PALATKA, Fla. — In this riverside town in Florida, 86-year-old Betty Wills sees the advertisements of obstetricians and gynecologists on the main road’s billboards and has found specialists ranging from cardiologists to surgeons in the phone book.
But there’s not a single geriatrician — a doctor who specializes in treating the elderly — in all of Putnam County, where a fifth of the county’s 74,000 people are seniors.
“I looked,” Ms. Wills said. “I didn’t find one.”
The shortage is nationwide, and it’s going to get worse as the 70 million members of the Baby Boom generation — those now 46 to 65 — reach their senior years over the next few decades.
The American Geriatrics Society says the nation has roughly one geriatrician for every 2,600 people 75 and older. Without a drastic change in the number of doctors choosing the specialty, the ratio is projected to fall by 2030 to one for every 3,800 older Americans.
Compare that to pediatricians: about 1 for every 1,300 Americans under 18.
Good geriatricians understand how an older person’s body and mind work differently. They listen more but are paid less than their peers. They have the skills to alleviate their patients’ ailments and help them live fuller, more satisfied lives.
Though not every senior needs a geriatrician, the specialty’s training often makes the practitioners the best equipped to respond when an older patient has multiple medical problems. Geriatricians have expertise in areas that general internists don’t, including changes in cognitive ability, mood, gait, balance, and continence, as well as the effects of drugs on older individuals.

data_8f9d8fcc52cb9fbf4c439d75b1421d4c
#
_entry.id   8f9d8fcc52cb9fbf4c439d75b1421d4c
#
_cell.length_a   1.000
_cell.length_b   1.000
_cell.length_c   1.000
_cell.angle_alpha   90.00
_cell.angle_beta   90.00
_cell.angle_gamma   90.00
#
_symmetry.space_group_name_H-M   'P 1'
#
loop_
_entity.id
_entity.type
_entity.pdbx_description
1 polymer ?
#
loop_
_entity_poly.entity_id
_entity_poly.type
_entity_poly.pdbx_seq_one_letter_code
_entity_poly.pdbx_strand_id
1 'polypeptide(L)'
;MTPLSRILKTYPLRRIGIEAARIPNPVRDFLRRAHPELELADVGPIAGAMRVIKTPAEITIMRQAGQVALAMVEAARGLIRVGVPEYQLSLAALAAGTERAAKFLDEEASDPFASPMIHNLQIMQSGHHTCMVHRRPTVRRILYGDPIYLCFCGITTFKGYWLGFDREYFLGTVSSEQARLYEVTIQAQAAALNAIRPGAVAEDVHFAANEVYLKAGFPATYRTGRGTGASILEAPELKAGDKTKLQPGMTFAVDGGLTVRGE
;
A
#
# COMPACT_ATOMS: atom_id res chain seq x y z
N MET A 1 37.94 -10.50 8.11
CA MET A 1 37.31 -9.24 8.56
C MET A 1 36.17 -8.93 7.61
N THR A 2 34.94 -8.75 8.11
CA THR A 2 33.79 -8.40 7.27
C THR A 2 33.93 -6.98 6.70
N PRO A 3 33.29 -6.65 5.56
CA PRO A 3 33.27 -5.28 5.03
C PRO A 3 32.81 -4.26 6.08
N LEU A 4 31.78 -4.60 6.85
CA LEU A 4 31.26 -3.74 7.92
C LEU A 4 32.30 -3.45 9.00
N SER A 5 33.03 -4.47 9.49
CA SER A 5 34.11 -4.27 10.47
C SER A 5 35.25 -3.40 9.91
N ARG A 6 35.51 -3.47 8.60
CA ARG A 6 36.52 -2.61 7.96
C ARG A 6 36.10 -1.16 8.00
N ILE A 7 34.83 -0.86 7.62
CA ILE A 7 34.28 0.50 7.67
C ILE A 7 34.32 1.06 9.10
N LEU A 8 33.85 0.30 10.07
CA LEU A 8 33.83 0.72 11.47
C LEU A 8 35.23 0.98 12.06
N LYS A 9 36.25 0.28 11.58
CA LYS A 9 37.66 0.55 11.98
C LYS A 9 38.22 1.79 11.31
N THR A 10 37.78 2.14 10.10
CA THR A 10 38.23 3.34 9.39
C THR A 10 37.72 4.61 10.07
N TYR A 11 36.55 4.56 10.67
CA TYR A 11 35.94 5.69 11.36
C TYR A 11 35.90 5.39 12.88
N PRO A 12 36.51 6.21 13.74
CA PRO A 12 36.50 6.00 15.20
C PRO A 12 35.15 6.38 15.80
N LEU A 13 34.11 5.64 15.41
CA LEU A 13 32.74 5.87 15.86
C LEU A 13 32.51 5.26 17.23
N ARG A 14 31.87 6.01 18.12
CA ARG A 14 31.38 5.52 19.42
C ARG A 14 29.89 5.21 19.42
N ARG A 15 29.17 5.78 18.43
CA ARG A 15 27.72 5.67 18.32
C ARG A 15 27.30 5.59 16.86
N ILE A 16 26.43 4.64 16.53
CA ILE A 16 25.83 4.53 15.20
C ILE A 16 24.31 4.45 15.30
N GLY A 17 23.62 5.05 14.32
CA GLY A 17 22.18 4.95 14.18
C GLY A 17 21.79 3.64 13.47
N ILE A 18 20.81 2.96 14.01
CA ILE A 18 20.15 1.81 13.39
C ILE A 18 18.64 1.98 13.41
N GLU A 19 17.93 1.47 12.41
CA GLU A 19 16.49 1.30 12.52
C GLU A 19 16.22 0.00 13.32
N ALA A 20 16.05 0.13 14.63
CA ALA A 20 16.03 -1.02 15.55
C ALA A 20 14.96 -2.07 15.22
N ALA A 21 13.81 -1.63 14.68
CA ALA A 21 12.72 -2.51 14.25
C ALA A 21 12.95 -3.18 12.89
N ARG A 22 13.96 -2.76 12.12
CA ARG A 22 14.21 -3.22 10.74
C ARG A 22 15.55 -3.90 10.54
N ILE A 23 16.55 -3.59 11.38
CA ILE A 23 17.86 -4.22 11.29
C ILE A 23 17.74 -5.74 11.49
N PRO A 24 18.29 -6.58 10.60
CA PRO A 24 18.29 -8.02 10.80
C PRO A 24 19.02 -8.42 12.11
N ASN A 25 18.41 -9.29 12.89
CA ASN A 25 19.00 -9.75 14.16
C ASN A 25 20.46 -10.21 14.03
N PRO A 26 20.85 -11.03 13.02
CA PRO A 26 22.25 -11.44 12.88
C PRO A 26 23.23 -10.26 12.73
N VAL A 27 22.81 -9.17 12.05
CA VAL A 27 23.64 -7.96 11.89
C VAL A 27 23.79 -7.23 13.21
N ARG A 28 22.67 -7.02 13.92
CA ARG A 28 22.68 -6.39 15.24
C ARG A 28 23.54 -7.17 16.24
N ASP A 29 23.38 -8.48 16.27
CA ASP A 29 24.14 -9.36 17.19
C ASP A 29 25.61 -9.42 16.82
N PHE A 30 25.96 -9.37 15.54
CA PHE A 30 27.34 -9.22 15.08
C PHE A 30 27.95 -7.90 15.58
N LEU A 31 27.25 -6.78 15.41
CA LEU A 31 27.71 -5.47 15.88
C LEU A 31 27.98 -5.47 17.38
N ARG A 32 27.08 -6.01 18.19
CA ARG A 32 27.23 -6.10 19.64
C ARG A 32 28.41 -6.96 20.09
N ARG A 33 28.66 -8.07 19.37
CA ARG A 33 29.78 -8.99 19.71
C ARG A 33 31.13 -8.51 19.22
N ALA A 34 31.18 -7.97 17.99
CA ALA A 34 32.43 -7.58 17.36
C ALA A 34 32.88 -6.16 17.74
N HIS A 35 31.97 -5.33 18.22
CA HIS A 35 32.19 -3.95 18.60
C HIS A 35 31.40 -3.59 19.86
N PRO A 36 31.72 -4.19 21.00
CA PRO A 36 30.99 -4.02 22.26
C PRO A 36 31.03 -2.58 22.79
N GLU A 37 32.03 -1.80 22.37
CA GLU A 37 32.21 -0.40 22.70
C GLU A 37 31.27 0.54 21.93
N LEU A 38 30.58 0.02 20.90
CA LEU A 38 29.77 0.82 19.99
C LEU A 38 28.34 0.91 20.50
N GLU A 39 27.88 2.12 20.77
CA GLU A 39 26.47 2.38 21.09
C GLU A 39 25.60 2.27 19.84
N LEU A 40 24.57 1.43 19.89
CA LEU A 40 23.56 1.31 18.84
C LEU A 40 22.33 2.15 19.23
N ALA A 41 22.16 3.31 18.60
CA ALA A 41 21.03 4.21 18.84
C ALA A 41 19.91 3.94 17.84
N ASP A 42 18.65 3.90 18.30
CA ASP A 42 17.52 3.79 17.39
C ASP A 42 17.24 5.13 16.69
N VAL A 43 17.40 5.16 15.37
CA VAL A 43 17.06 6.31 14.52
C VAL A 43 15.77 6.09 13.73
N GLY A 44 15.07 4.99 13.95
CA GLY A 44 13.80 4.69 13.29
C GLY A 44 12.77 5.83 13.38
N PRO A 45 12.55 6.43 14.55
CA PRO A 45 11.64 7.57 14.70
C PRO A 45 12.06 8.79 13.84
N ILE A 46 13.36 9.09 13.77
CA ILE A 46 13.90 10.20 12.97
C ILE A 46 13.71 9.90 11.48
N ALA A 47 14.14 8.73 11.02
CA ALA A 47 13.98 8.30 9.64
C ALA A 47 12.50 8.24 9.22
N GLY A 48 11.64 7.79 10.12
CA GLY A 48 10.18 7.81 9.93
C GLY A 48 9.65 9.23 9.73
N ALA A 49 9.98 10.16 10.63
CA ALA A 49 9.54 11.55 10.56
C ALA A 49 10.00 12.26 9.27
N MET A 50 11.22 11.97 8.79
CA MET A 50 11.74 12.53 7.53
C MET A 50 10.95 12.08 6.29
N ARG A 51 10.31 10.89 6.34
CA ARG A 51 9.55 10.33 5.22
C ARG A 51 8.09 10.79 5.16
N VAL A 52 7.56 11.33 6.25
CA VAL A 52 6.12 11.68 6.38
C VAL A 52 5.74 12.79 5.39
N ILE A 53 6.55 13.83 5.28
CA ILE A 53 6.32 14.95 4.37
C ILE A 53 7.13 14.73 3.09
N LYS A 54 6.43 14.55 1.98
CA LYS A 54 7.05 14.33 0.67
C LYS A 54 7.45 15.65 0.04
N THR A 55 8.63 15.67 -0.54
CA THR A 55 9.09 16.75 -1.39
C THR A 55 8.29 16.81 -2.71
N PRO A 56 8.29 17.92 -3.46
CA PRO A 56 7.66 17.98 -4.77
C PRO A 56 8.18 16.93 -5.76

But with few doctors drawn to the field and some fleeing it, the disparity between the number of geriatricians and the population it serves is destined to grow even starker.
“We’re an endangered species,” said Dr. Rosanne Leip- zig, a renowned geriatrician at Mount Sinai Medical Center in New York.
Just 56 percent of first-year fellowship slots in geriatrics were filled last academic year, according to a University of Cincinnati study, and the number of physicians on staff at U.S. medical schools’ geriatric programs has generally been trending downward.
Many young doctors aren’t receiving even basic training in caring for older patients. Fifty-six percent of medical students had clinical rotations in geriatrics in 2008, according to the study.
Karen Roberto, director of the Center for Gerontology at Virginia Tech, said doctors who aren’t trained in geriatrics might have a tendency to discount an older person’s problems as normal symptoms of aging, when in fact they can be treated. “Going from specialist to specialist is not the answer. Older adults need providers with comprehensive knowledge of their problems and concerns.”
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